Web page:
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A discrete choice experiment evaluation of patients' preferences for different risk, benefit, and delivery attributes of insulin therapy for diabetes management

Authors Guimaraes C, Marra C, Gill S, Simpson S, Meneilly GS, Queiroz RH, Lynd LD

Published 8 December 2010 Volume 2010:4 Pages 433—440


Review by Single-blind

Peer reviewer comments 2

Camila Guimarães2, Carlo A Marra1, Sabrina Gill1, Scot Simpson3, Graydon Meneilly1, Regina HC Queiroz2, Larry D Lynd1
1University of British Columbia, Canada; 2University of São Paulo, Brazil; 3University of Alberta, Canada

Objective: To evaluate patients' preferences for various attributes of insulin treatment, including route of insulin delivery.
Methods: We used a discrete choice experiment (DCE) to quantify patients' preferences. The attributes (and levels) included in the DCE questionnaire were: glucose control, frequency of hypoglycemic events, weight gain, route of administration for the long-acting and the short-acting insulin, and out-of-pocket cost. Data were analyzed using conditional logit regression and segmented models were also developed to evaluate differences in preferences between subgroups.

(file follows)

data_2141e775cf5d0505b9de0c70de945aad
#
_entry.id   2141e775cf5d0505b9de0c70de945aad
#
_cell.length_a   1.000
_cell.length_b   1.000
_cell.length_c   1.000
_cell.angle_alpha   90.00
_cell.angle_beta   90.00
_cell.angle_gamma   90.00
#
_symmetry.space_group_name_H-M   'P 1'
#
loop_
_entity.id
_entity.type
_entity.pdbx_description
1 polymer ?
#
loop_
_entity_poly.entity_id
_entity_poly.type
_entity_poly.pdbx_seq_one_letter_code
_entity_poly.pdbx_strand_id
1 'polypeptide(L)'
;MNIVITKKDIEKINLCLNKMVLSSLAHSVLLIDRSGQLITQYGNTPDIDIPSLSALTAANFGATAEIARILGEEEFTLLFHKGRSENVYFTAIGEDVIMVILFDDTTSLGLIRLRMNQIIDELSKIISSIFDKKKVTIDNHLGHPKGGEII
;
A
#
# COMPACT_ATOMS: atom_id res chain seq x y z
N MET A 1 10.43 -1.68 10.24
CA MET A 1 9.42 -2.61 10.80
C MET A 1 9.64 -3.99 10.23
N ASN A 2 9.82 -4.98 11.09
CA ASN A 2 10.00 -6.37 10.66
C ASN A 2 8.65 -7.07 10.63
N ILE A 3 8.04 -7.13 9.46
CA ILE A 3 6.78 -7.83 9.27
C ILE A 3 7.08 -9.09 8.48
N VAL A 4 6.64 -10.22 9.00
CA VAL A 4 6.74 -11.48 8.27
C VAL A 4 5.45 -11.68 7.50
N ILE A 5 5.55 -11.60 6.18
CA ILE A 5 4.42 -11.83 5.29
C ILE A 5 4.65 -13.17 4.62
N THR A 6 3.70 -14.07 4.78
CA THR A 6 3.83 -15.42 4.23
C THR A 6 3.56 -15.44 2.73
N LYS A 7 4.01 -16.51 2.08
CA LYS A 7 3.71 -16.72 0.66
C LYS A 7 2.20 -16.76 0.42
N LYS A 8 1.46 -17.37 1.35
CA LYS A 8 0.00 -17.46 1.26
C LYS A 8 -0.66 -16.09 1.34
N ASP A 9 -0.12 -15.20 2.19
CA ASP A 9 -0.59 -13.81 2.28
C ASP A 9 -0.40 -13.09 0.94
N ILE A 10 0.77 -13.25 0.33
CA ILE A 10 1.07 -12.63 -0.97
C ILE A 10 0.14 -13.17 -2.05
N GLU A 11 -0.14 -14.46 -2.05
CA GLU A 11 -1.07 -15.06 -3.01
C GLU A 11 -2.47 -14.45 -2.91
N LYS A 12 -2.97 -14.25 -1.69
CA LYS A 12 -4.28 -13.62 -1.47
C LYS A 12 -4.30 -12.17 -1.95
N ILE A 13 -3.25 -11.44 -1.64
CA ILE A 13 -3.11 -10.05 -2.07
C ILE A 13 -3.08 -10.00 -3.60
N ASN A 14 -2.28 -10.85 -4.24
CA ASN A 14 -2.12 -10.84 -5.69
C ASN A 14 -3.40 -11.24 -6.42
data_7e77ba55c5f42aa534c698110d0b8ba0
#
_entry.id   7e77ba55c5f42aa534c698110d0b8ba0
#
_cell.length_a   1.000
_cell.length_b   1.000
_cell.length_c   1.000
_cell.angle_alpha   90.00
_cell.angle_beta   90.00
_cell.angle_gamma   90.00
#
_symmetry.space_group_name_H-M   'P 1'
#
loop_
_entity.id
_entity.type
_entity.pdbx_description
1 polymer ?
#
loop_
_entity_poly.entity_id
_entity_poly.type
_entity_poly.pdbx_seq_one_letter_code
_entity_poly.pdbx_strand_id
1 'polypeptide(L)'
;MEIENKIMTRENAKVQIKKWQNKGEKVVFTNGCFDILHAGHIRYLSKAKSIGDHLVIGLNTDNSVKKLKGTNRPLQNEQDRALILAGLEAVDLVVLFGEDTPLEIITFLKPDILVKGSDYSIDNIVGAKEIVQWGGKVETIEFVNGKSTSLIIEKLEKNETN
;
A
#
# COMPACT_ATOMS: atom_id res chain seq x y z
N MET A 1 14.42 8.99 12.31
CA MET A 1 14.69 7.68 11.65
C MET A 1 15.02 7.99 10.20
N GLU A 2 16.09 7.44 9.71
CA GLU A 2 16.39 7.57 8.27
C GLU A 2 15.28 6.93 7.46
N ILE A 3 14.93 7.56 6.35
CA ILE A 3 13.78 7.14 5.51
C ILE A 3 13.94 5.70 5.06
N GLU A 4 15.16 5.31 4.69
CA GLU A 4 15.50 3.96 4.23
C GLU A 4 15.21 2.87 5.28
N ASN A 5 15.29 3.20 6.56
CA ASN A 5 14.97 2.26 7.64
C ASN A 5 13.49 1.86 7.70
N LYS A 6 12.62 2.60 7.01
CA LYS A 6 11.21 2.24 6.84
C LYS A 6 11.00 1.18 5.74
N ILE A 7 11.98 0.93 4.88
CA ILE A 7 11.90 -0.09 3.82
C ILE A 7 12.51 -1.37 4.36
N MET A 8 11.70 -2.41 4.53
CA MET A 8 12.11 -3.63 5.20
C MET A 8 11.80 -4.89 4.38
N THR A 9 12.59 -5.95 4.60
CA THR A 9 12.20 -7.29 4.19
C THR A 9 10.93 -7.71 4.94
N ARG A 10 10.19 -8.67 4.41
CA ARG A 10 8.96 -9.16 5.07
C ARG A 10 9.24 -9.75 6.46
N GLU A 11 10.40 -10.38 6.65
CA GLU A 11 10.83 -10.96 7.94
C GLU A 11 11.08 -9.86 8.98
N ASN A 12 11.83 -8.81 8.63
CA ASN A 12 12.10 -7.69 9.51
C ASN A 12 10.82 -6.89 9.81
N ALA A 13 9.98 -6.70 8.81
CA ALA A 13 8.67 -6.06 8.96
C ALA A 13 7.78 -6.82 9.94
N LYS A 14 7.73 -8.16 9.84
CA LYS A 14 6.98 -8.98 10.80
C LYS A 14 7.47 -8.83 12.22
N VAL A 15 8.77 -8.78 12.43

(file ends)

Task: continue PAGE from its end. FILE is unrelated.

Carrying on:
Results: Two hundred and seventy-four questionnaires were completed. The mean age (SD) of participants was 56.7 (12.9) years. Forty-nine percent of participants were insulin users, and 17% had type 1 diabetes. Overall, patients' ideal insulin treatment would provide better glucose control, result in fewer adverse reactions, have the lowest cost, and be administered orally. Overall, there was a strong positive preference for better glucose control relative to the other attributes. Segmented analyses by insulin use and type of diabetes suggest that there may be an important psychosocial barrier to initiating insulin therapy but that patients tend to adjust to subcutaneous administration once they initiate therapy.
Conclusions: This study illustrates the importance that patients with diabetes place on glucose control and how preferences for insulin therapy differ between subgroups. Specifically, efforts need to be made to overcome the psychosocial barriers to initiating insulin therapy which may lead to improved control through improved treatment acceptance and ultimately improve patients' quality of life and reduce the economic burden of the disease.

Keywords: insulin therapy, patients' preferences, diabetes mellitus, discrete choice experiment (DCE)

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